on the Supreme Court he [Murphy] emerged as a thoroughgoing liberal

It's not clear to me which meaning of the verb temper you are thinking of, so to be clear, the relevant definition is:

Act as a neutralizing or counterbalancing force to (something): their idealism is tempered with realism [source: http://www.oxforddictionaries.com/definition/english/temper]

As @Tim Romano points out, the original phrase is "Justice tempered with Mercy"; the idea behind it is, having arrived at a fair and just conclusion under the law, we can then choose to offset the strictness of the law with a suitable application of mercy, based on circumstances that the law would ignore but that we feel are mitigating. Modifying that to "Justice tempered with Murphy" is a dig at Mr. Murphy, essentially saying that Murphy regularly ignores the requirements of the law, and instead is always supporting the so-called underdogs and letting them "off the hook" for wrongdoings, solely on the basis of his liberal leanings.


-Do the above quotes suggest that Justice Murphy was liberal?

This piece of your quote is more of answer to your question than the rest: "on the Supreme Court he emerged as a thoroughgoing liberal." But furthermore, yes, there is an association with supporting minority groups and political liberalism.

-If so, then doesn't the verb temper contradict his judicial liberalism?

No. It's a pun off the phrase "justice tempered with mercy." The word "justice" often carries with it the association of the punishment given to someone who has carried out a crime, as in the phrases "carrying out justice" and "bringing justice to criminals." So the phrase "justice tempered with mercy" means that the punishment for a crime was made more lenient due to mercy.

People were using the phrase, "justice tempered with Murphy," to make fun of Murphy. They were basically saying that if you are in a minority group, you can expect Murphy to be much more lenient.

I think the point on where you're getting confused is that it is implied that always siding with minorities is not always siding with justice, that Murphy was thought to be wrongfully favoring minorities that may not have been innocent.


The "pun" is versus the phrase Justice tempered with Mercy.

Mercy is an off-rhyme for Murphy.

https://translate.google.com/#en/fr/Mercy.%20Murphy. (listen)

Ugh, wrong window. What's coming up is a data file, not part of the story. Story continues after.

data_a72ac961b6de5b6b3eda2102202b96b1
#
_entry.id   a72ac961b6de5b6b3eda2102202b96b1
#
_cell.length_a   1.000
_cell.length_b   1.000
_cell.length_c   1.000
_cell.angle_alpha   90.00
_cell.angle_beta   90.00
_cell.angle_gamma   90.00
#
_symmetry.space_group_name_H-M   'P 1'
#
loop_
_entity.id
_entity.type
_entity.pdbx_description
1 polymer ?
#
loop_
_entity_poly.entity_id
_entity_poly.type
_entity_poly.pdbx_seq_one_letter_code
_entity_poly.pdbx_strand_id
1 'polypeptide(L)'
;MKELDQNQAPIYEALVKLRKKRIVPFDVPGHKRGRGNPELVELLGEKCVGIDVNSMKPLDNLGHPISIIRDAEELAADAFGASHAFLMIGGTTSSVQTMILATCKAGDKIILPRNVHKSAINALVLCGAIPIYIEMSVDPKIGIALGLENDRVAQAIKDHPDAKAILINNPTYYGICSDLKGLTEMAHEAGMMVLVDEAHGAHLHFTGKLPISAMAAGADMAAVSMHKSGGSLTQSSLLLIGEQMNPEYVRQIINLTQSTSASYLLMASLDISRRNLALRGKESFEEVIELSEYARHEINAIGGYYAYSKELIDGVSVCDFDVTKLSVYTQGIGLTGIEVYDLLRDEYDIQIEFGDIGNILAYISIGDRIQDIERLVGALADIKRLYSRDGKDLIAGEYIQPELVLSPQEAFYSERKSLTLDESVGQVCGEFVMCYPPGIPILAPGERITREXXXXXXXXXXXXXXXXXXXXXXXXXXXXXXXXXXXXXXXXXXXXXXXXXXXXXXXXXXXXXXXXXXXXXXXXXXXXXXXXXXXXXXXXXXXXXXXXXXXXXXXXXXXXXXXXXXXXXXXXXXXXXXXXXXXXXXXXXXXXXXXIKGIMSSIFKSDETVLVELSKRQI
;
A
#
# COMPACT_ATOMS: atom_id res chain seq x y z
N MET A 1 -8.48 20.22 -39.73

Do you understand now?

ADDENDUM: With respect to the phrase "the technical side of the law". Consider this rather extreme hypothetical scenario of the technical application of justice.

CHIEF JUSTICE delivering the majority view: Appellant's petition for a stay of execution is denied. The state of Texarkanistan gives ninety (90) days for the filing of an appeal. Appellant took ninety-one (91). Appellant attempted to post his appeal in a timely manner, waiting until the final day allotted, but on that day the postal workers went on strike. However, there is no provision in the law to accommodate striking postal workers and ensuing delays. Therefore the Court decides in favor of the State of Texarkanistan, and the execution may proceed.

  • This doesn't answer the question. Why might people make the pun? Is it supposed to be sarcastic? What is the implied commentary on Murphy's judgements? – Esoteric Screen Name Oct 8 '14 at 15:44
  • The OP asked "Do the above quotes suggest Murphy was liberal" when the quote says EXPLICITLY that "he emerged as a thoroughgoing liberal". Then OP goes on to ask, "[D]oesn't the verb 'temper' contradict his judicial liberalism?" This indicates to me that OP does not understand the pun, and that that lack of understanding lies behind his question. OP needs to understand the pun before he can understand the passage. Once the pun is understood (and YES, IT IS SARCASTIC), the passage will be understood, assuming the OP understands the concepts of "justice" and "mercy" as they relate to law. – Tᴚoɯɐuo Oct 8 '14 at 15:57
  • @EsotericScreenName: Than you to both. I confirm that I hadn't seen the pun before and am now happily enlightened! – Greek - Area 51 Proposal Oct 29 '14 at 10:01